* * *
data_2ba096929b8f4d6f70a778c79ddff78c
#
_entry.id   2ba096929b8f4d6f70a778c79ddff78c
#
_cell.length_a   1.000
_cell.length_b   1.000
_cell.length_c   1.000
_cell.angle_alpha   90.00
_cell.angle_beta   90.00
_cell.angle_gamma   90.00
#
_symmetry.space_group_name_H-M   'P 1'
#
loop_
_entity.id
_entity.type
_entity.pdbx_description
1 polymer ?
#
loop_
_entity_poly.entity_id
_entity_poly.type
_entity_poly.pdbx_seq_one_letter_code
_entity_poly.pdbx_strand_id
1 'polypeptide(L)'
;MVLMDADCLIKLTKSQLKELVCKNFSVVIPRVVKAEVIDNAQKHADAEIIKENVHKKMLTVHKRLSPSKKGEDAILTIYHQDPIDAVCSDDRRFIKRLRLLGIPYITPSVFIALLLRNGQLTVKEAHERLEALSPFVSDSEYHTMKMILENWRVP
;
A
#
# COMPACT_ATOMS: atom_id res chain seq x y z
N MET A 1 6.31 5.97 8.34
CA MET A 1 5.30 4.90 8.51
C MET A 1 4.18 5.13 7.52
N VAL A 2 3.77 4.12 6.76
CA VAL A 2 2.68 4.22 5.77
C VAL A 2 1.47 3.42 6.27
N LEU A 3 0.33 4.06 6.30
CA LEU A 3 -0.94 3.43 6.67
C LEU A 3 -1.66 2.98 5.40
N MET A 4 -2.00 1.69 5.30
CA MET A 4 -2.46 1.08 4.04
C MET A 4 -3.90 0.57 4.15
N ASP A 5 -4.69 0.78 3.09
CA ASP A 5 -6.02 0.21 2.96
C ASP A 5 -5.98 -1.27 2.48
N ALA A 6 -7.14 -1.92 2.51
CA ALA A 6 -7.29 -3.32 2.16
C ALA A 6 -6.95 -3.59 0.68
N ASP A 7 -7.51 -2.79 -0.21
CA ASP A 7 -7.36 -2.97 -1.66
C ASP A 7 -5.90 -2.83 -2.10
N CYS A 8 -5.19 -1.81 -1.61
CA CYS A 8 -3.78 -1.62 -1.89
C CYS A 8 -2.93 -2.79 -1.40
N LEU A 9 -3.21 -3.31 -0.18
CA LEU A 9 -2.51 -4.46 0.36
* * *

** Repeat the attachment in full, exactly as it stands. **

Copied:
data_2ba096929b8f4d6f70a778c79ddff78c
#
_entry.id   2ba096929b8f4d6f70a778c79ddff78c
#
_cell.length_a   1.000
_cell.length_b   1.000
_cell.length_c   1.000
_cell.angle_alpha   90.00
_cell.angle_beta   90.00
_cell.angle_gamma   90.00
#
_symmetry.space_group_name_H-M   'P 1'
#
loop_
_entity.id
_entity.type
_entity.pdbx_description
1 polymer ?
#
loop_
_entity_poly.entity_id
_entity_poly.type
_entity_poly.pdbx_seq_one_letter_code
_entity_poly.pdbx_strand_id
1 'polypeptide(L)'
;MVLMDADCLIKLTKSQLKELVCKNFSVVIPRVVKAEVIDNAQKHADAEIIKENVHKKMLTVHKRLSPSKKGEDAILTIYHQDPIDAVCSDDRRFIKRLRLLGIPYITPSVFIALLLRNGQLTVKEAHERLEALSPFVSDSEYHTMKMILENWRVP
;
A
#
# COMPACT_ATOMS: atom_id res chain seq x y z
N MET A 1 6.31 5.97 8.34
CA MET A 1 5.30 4.90 8.51
C MET A 1 4.18 5.13 7.52
N VAL A 2 3.77 4.12 6.76
CA VAL A 2 2.68 4.22 5.77
C VAL A 2 1.47 3.42 6.27
N LEU A 3 0.33 4.06 6.30
CA LEU A 3 -0.94 3.43 6.67
C LEU A 3 -1.66 2.98 5.40
N MET A 4 -2.00 1.69 5.30
CA MET A 4 -2.46 1.08 4.04
C MET A 4 -3.90 0.57 4.15
N ASP A 5 -4.69 0.78 3.09
CA ASP A 5 -6.02 0.21 2.96
C ASP A 5 -5.98 -1.27 2.48
N ALA A 6 -7.14 -1.92 2.51
CA ALA A 6 -7.29 -3.32 2.16
C ALA A 6 -6.95 -3.59 0.68
N ASP A 7 -7.51 -2.79 -0.21
CA ASP A 7 -7.36 -2.97 -1.66
C ASP A 7 -5.90 -2.83 -2.10
N CYS A 8 -5.19 -1.81 -1.61
CA CYS A 8 -3.78 -1.62 -1.89
C CYS A 8 -2.93 -2.79 -1.40
N LEU A 9 -3.21 -3.31 -0.18
CA LEU A 9 -2.51 -4.46 0.36